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 April 7, 2008   •   VOL. 46, NO. 7   •   Oakland, CA
News in Brief

The Jesus Trail
LEFT, David Landis of Philadelphia examines stones from an old road while walking the Mount of Beatitudes at the Sea of Galilee in Israel. The site, where Jesus gave his Sermon on the Mount, is the final destination on the 40-mile Jesus Trail, a new hiking tour that passes through places in the life of Jesus. RIGHT, Jarjoura Kanaza stands in his spice shop in the Israeli town of Nazareth, the trail’s starting point. Jesus lived in Nazareth as a child and young adult.

San Francisco residents and Veterans for Peace gather in front of City Hall, March 24, for a candlelight vigil to mark the 4,000 Americans killed in the five-year Iraq War.

Man convicted in fetal homicide case
BALTIMORE (CNS) — A Maryland Catholic Conference official said justice was served when 25-year-old David Miller was found guilty March 26 of murdering his unborn daughter in what was the first such conviction since the state enacted a fetal homicide law in 2005. Miller was also convicted of killing his pregnant girlfriend.

Maryland’s fetal homicide law allows charges to be brought for murder or manslaughter of a viable fetus — one that could live outside of the womb. Medical experts testified the fetus Walters was carrying could have survived if it had been delivered within a few minutes after the shooting.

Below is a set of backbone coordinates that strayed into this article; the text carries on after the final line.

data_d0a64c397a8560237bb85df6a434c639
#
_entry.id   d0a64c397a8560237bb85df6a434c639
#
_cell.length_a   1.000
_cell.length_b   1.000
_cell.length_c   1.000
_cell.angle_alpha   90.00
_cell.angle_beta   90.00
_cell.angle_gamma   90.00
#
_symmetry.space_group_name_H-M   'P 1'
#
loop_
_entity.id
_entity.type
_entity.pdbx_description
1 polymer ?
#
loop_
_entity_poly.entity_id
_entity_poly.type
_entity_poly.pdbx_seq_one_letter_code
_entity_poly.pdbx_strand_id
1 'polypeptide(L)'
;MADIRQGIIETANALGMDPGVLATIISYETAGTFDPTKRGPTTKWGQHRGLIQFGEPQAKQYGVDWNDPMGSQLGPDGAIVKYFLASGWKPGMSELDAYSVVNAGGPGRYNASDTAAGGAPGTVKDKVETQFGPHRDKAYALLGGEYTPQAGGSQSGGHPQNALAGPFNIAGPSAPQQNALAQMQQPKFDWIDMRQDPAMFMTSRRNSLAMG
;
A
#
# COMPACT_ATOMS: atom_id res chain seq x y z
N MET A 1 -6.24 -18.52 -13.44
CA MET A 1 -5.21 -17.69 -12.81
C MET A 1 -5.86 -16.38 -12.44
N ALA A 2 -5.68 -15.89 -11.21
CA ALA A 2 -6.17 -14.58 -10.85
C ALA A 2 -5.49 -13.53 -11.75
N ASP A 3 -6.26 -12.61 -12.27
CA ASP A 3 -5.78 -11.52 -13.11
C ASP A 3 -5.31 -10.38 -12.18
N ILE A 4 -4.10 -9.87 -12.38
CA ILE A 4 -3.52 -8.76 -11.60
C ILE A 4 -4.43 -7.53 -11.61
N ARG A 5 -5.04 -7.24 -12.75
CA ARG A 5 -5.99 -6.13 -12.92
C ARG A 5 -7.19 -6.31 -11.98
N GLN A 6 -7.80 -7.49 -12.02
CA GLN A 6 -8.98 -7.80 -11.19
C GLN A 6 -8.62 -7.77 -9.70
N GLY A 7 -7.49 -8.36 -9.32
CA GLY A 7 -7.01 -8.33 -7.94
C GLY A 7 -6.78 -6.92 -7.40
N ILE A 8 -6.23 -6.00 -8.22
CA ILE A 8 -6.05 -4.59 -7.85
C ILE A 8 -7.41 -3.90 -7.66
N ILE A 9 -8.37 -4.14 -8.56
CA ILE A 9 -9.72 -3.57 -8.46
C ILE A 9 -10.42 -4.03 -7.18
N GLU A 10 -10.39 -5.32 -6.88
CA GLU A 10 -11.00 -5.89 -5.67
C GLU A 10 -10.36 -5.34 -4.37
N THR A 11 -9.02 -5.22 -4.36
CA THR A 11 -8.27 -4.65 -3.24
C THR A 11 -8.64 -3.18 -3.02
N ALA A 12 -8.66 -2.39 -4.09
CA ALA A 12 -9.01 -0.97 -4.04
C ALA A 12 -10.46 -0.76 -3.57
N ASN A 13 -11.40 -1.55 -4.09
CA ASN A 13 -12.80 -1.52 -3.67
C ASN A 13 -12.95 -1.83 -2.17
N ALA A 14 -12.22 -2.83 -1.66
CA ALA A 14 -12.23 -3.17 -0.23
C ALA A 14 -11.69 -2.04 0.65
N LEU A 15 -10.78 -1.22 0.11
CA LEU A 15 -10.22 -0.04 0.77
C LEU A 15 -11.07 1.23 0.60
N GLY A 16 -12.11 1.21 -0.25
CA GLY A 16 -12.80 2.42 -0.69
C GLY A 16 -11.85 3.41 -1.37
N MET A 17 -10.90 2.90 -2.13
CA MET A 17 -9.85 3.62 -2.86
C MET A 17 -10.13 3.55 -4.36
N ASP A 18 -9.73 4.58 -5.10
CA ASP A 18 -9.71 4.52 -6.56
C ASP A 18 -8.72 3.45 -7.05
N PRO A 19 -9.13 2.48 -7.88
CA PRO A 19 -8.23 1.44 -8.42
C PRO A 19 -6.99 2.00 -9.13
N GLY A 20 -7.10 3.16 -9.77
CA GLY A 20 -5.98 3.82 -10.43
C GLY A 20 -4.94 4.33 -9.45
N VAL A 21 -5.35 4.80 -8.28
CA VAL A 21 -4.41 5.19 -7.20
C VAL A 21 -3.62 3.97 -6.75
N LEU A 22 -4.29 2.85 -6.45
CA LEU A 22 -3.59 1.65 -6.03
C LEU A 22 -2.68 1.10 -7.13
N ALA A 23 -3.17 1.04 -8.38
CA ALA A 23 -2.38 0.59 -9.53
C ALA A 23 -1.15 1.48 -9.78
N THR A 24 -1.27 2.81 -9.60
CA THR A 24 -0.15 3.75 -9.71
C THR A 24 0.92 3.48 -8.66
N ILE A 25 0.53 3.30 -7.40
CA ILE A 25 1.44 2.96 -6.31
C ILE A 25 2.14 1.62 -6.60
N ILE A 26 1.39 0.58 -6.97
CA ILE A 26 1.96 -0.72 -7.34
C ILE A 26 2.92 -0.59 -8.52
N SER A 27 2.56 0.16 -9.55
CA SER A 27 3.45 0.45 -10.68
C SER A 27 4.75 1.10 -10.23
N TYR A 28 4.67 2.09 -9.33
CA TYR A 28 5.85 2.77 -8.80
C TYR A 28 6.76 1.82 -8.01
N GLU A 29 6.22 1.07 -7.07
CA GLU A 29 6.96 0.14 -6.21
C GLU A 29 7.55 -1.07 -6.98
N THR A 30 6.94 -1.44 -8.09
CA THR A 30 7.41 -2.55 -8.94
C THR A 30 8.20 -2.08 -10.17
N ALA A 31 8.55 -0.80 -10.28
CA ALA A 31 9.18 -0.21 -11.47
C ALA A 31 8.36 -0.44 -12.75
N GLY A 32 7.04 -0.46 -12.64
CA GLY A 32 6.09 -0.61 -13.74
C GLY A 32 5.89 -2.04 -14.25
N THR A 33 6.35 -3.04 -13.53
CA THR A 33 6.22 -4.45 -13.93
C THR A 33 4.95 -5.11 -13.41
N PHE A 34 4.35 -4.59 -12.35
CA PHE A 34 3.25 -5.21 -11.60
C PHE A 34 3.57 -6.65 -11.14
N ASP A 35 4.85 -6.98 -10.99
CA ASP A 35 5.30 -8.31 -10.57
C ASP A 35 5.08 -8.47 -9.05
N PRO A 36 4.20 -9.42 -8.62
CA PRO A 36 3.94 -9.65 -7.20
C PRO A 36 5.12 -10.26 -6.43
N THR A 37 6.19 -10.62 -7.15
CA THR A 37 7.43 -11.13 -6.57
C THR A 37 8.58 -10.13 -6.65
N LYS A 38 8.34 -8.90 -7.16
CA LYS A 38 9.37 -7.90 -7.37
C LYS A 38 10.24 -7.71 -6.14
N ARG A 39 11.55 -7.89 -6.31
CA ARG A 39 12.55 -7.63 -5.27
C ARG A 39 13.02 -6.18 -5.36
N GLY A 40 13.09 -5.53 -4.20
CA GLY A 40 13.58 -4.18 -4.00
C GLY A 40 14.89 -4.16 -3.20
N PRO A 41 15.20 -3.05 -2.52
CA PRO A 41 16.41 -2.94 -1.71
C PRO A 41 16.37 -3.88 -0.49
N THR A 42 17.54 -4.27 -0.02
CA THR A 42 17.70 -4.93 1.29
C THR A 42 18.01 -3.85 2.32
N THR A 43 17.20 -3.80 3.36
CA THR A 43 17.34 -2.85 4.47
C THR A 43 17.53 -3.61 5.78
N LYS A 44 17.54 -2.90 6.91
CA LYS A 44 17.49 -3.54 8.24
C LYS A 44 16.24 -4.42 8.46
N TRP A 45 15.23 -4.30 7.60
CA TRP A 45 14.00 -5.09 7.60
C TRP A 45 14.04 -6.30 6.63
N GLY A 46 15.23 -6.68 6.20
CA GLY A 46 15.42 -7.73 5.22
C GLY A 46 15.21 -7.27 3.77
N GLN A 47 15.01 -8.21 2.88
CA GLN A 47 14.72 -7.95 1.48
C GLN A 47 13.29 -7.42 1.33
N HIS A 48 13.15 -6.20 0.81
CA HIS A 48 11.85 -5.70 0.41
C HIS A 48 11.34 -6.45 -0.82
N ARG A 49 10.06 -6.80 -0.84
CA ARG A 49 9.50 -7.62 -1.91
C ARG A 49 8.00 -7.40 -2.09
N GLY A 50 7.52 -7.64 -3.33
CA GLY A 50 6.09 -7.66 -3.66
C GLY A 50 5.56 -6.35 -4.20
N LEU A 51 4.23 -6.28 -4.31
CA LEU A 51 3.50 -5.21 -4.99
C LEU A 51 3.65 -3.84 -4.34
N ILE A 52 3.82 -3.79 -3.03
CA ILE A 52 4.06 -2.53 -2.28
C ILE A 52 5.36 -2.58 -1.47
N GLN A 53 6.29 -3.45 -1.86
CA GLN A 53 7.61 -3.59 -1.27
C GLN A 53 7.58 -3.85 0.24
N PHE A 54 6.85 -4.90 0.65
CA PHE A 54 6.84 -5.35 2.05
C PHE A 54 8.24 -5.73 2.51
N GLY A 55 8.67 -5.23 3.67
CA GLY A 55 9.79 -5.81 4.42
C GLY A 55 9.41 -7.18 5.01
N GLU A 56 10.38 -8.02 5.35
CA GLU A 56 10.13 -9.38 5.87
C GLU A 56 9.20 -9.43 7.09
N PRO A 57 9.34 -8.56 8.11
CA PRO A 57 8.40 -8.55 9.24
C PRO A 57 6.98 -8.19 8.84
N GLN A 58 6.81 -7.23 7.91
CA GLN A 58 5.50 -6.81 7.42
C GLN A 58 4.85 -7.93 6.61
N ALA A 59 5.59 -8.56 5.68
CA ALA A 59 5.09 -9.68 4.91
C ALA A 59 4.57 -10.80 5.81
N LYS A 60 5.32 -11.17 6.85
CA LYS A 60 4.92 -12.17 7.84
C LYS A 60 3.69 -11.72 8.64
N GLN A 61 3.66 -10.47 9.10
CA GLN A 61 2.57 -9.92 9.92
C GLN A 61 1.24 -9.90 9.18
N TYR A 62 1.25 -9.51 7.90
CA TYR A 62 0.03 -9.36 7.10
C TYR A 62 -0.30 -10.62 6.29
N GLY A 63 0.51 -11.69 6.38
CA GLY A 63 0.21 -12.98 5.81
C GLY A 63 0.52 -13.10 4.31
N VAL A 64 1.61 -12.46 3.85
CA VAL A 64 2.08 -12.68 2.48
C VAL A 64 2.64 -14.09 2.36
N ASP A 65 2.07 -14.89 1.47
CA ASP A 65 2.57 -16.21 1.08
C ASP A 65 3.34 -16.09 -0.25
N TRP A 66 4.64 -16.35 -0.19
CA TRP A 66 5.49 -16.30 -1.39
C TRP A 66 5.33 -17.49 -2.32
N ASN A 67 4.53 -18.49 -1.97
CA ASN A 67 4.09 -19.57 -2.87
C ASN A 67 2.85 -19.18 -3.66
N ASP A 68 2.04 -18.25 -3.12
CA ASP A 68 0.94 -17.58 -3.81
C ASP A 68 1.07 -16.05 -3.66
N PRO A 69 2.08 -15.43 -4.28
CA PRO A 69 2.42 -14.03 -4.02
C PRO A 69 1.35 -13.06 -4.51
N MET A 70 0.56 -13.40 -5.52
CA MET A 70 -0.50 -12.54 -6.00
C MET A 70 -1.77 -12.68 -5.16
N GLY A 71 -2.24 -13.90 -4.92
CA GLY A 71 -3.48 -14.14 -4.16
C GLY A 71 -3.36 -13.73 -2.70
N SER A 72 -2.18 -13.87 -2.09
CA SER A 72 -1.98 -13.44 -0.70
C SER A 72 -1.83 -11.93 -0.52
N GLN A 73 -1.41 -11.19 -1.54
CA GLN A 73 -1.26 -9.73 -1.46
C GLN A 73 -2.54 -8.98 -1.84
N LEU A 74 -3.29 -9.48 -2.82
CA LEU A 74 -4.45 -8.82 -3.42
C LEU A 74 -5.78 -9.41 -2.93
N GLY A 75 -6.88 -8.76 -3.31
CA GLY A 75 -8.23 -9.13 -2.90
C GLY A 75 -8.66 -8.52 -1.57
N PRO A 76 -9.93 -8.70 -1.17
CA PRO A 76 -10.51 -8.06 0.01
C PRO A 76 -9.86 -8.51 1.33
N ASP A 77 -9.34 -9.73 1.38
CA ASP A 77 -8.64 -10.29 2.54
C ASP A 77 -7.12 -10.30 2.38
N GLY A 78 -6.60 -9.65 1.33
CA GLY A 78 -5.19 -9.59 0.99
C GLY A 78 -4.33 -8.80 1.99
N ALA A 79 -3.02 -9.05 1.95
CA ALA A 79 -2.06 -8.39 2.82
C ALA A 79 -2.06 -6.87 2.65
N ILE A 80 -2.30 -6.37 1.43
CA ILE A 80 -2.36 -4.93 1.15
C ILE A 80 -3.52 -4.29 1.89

No decision yet on moving JPII’s tomb
VATICAN CITY (CNS) — A Vatican spokesman said no decision had yet been made on whether to move the tomb of Pope John Paul II to a more prominent place on the main level of St. Peter’s Basilica, near the chapel housing Michelangelo’s statue of the “Pieta.”

Jesuit Father Federico Lombardi said the decision would be made after the late pope is beatified. The pope’s tomb, visited by millions of people every year, is located in a papal burial area in the grotto underneath the basilica.

Pope John Paul died April 2, 2005, and Pope Benedict XVI waived the normal five-year waiting process for the start of his sainthood cause.

World has more Muslims than Catholics

VATICAN CITY (CNS) — A Vatican official said that, for the first time, the world’s Muslim population is greater than the number of Catholics. Msgr. Vittorio Formenti, who heads the Vatican’s statistics office, said the shift was the result of larger families among Muslims.

According to statistics at the end of 2006, Muslims now represent 19.2 percent of the world population, while Catholics represent 17.4 percent, he said. Msgr. Formenti noted that if other Christian denominations are taken into consideration, the global Christian population is about 33 percent of the total.

Protesters charged for disrupting Easter Mass

CHICAGO (CNS) — Six young people — all between the ages of 18 and 25 — were charged with felony criminal defacement of property and simple battery after spattering fake blood on themselves and nearby worshippers during the 11 a.m. Easter Mass in the auditorium at Holy Name Cathedral’s parish center in Chicago.